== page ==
OVI Blood Test
Although the breath test is the most common type of chemical test requested after an OVI arrest in Dayton, OH, the arresting officer might request a blood test or a urine test. The blood test is particularly common when OVI suspect is taken to the hospital because of a medical emergency or injuries from a crash. In those cases, the breath test or urine test might be impractical.
Blood testing also occurs when a suspect requests an independent blood test after submitting to a breath or urine test. The right to an independent chemical test (at the person’s own expense) is guaranteed under Ohio Revised Code § 4511.192(B).
Many consider the blood test to be the “gold standard” for determining the suspect’s blood alcohol content or the presence of a controlled substance. Nevertheless, breath testing can be inaccurate or unreliable for a variety of reasons.
In these cases, criminal defense attorneys in Ohio will often file and litigate motions to suppress or exclude the breath test results. Those motions often involve violations of statutory rules or administrative regulations in the collection or testing of the sample. Other motions can involve an illegal search and seizure of the blood under the Fourth Amendment of the U.S. Constitution.
OVI Lawyer for a Blood Test in Dayton, OH
Were you arrested for OVI in Ohio involving a blood test? If so, you should immediately seek legal representation for help protecting your rights. Find out what you need to do right now to increase your chances of getting the criminal charges reduced or dismissed.
Brian Joslyn of the Joslyn Law Firm aggressively defends clients charged with drunk and drugged driving all over the greater Dayton area, including Kettering and Huber Heights in Montgomery County and surrounding communities like Springfield, Beavercreek, Piqua, Fairborn, and Troy.
Blood Test Information Center for Montgomery County, OH
- How do blood tests work in Ohio?
- What kinds of errors can lead to blood tests being inadmissible?
- Where can I find more information about urine and blood tests?
Ohio Revised Code § 4511.191(A)(5) provides law enforcement with extraordinary power to “employ whatever reasonable means are necessary to ensure” that alleged offenders submit to chemical tests of their whole blood, blood serum, or plasma.
Police may be able to actually pin down alleged offenders for blood draws, and still be immune from criminal and civil liability based upon a claim for assault, battery or other types of claims unless the officer acted with “malicious purpose, in bad faith, or in a wanton or reckless manner.”
In many cases, law enforcement agencies have local judges on call 24 hours a day, seven days a week to issue warrants specifically authorizing blood tests in alleged OVI cases. Much like breath testing procedures, blood tests need to satisfy a plethora of strict standards in how they are conducted.
Police may seek these warrants during holiday weekends or in cases involving alleged repeat DUI offenders.
Even when a warrant is not obtain for the blood draw, the officer might allege that the subject agreed or consented to the blood test. Exigent circumstances might also permit a warrantless and non-consensual blood draw under limited circumstances.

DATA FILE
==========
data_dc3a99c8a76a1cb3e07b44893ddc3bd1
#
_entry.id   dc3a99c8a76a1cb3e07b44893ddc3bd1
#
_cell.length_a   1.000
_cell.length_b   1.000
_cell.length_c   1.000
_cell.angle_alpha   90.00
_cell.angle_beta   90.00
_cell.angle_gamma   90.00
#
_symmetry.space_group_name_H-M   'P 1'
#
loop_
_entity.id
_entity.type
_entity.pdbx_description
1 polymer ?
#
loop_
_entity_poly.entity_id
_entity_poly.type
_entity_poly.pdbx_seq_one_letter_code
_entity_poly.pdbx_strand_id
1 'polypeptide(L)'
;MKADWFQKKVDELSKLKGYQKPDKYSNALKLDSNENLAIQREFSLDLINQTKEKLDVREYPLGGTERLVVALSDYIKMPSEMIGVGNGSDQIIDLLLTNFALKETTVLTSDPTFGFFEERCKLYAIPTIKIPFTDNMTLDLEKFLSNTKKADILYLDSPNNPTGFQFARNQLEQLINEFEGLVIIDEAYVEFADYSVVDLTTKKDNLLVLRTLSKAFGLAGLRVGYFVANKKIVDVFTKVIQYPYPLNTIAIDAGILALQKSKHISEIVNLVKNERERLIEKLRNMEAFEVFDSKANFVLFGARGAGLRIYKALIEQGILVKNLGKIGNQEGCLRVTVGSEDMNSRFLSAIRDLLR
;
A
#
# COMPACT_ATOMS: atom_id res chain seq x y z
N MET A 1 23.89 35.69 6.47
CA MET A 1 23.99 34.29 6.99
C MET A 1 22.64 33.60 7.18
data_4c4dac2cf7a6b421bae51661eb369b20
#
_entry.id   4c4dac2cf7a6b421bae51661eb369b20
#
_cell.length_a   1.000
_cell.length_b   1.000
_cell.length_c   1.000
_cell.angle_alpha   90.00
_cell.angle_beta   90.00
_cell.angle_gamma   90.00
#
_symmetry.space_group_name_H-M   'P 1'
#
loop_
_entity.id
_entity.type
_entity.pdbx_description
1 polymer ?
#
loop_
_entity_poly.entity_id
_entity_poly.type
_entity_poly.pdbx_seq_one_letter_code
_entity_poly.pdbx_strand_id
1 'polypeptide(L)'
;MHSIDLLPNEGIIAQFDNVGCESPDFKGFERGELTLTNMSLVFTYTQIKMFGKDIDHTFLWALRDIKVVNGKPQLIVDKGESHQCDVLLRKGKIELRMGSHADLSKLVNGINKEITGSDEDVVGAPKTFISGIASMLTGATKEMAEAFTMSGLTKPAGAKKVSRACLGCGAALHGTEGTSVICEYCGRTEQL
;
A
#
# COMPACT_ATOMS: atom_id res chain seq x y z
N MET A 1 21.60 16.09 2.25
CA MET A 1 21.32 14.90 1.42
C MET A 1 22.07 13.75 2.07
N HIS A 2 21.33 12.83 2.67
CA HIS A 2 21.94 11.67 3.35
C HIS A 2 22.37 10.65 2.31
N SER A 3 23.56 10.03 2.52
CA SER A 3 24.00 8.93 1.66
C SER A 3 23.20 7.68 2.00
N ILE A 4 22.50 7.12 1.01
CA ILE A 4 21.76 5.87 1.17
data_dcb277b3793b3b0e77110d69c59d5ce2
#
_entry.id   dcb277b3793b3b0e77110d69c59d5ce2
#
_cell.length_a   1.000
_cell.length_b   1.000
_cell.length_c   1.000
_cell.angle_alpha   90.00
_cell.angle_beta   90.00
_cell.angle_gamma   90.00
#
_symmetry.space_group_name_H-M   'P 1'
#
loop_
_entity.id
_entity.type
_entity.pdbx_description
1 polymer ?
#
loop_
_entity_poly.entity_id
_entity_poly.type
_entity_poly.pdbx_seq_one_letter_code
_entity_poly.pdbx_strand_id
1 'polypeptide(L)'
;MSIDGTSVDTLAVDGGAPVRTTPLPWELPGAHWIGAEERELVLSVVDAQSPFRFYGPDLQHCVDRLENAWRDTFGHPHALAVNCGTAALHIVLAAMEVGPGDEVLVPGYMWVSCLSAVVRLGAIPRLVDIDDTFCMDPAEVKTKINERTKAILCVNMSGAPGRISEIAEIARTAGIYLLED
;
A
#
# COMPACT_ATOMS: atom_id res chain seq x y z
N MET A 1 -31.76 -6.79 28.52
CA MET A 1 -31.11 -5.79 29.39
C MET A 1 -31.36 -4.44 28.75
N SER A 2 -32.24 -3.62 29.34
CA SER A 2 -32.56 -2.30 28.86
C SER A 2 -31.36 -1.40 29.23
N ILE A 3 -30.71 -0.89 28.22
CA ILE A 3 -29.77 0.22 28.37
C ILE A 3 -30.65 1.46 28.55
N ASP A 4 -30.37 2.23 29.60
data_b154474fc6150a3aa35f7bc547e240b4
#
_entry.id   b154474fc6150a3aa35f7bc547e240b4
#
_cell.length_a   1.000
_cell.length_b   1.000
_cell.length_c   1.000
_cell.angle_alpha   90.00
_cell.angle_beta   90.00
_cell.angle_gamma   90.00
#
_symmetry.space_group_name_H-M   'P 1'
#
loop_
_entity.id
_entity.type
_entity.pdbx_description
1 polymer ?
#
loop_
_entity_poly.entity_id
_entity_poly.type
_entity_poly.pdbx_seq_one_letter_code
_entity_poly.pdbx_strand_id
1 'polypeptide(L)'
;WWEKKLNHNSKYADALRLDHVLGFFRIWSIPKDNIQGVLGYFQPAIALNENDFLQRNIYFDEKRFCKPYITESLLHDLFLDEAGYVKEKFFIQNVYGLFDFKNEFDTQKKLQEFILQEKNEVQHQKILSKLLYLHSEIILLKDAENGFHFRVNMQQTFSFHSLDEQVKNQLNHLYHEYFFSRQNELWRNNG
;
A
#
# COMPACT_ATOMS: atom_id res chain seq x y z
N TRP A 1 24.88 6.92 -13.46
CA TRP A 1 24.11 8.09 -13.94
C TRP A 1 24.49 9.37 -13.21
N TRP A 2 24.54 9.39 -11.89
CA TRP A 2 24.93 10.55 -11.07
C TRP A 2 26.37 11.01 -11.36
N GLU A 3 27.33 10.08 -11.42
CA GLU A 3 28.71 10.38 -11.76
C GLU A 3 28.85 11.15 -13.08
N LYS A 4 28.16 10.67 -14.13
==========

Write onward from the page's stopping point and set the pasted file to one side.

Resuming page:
Possible errors that can lead to blood test results being inadmissible in court include, but are not limited to:
- Sample was not collected and/or handled in accordance with Ohio Administrative Code § 3701-53-05;
- Failure to meet laboratory requirements established under Ohio Administrative Code § 3701-53-06;
- Blood test was performed by individual who did not meet standards established by Ohio Administrative Code § 3701-53-07;
- Party performing analysis lacked permit required under Ohio Administrative Code § 3701-53-09; or
- Test was not performed within three hours of the time of the alleged violation, as required under Ohio Revised Code § 4511.19(D)(1)(b).
Ohio Administrative Code | Chapter 3701-53 Alcohol Testing — The Ohio Administrative Code (frequently referred to as the OAC) contains the full text of, or reference to, every rule that has been adopted by the agencies of Ohio. Section 3701 concerns the Department of Health – Administration and Director, and this chapter specifically addresses such topics relating to alcohol testing as techniques or methods, collection and handling of blood and urine specimens, and instrument checks, controls and certifications. You can also learn more about laboratory requirements, qualifications of personnel, and permits.
What Are Blood Tests? — The National Heart, Lung, and Blood Institute (NHLBI) is part of the National Institutes of Health (NIH), an agency of the United States Department of Health and Human Services. On this website you can learn more about what blood tests are, types of blood tests, and what to expect from them. You can also find information about certain risks associated with blood tests.
Find an OVI Lawyer for Blood Tests in Dayton, OH
If you have been charged with drunk driving or drugged driving in Ohio as the result of a blood or urine test, it is in your best interest to hire legal counsel as soon as possible. The Joslyn Law Firm handles all types of OVI cases for clients in communities throughout Montgomery County, Greene County, Miami County, and Clark County.
In addition to being certified by the National Highway Traffic Safety Administration as an instructor in the administration of standardized field sobriety tests, Dayton criminal defense attorney Brian Joslyn is also certified in the operation, diagnostic, verification, and calibration of the BAC Datamaster Breath Alcohol Testing Instruments manufactured by National Patent Analytical Systems, Inc. He can provide a complete evaluation of your case as soon as you call (937) 356-3969 or complete an online form to schedule a free, confidential consultation.